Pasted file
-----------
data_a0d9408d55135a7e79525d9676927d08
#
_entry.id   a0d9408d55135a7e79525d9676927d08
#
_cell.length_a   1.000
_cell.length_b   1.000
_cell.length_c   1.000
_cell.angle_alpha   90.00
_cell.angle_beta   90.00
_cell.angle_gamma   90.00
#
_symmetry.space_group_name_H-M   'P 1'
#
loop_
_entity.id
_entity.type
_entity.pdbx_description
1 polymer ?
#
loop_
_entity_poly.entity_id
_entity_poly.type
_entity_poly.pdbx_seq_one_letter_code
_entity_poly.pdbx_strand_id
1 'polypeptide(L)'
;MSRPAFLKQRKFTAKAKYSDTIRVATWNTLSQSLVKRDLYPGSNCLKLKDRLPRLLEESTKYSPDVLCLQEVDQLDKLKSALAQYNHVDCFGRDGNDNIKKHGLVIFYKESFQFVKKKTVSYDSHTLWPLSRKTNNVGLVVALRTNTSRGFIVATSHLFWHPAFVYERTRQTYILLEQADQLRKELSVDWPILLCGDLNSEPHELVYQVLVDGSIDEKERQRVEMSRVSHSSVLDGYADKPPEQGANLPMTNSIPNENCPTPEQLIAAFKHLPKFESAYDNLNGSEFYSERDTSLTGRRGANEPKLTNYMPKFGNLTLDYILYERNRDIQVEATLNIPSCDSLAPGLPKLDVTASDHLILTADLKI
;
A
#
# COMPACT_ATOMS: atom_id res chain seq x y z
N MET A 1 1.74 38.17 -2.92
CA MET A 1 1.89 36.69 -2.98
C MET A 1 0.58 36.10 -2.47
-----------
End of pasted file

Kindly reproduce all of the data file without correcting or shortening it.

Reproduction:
data_a0d9408d55135a7e79525d9676927d08
#
_entry.id   a0d9408d55135a7e79525d9676927d08
#
_cell.length_a   1.000
_cell.length_b   1.000
_cell.length_c   1.000
_cell.angle_alpha   90.00
_cell.angle_beta   90.00
_cell.angle_gamma   90.00
#
_symmetry.space_group_name_H-M   'P 1'
#
loop_
_entity.id
_entity.type
_entity.pdbx_description
1 polymer ?
#
loop_
_entity_poly.entity_id
_entity_poly.type
_entity_poly.pdbx_seq_one_letter_code
_entity_poly.pdbx_strand_id
1 'polypeptide(L)'
;MSRPAFLKQRKFTAKAKYSDTIRVATWNTLSQSLVKRDLYPGSNCLKLKDRLPRLLEESTKYSPDVLCLQEVDQLDKLKSALAQYNHVDCFGRDGNDNIKKHGLVIFYKESFQFVKKKTVSYDSHTLWPLSRKTNNVGLVVALRTNTSRGFIVATSHLFWHPAFVYERTRQTYILLEQADQLRKELSVDWPILLCGDLNSEPHELVYQVLVDGSIDEKERQRVEMSRVSHSSVLDGYADKPPEQGANLPMTNSIPNENCPTPEQLIAAFKHLPKFESAYDNLNGSEFYSERDTSLTGRRGANEPKLTNYMPKFGNLTLDYILYERNRDIQVEATLNIPSCDSLAPGLPKLDVTASDHLILTADLKI
;
A
#
# COMPACT_ATOMS: atom_id res chain seq x y z
N MET A 1 1.74 38.17 -2.92
CA MET A 1 1.89 36.69 -2.98
C MET A 1 0.58 36.10 -2.47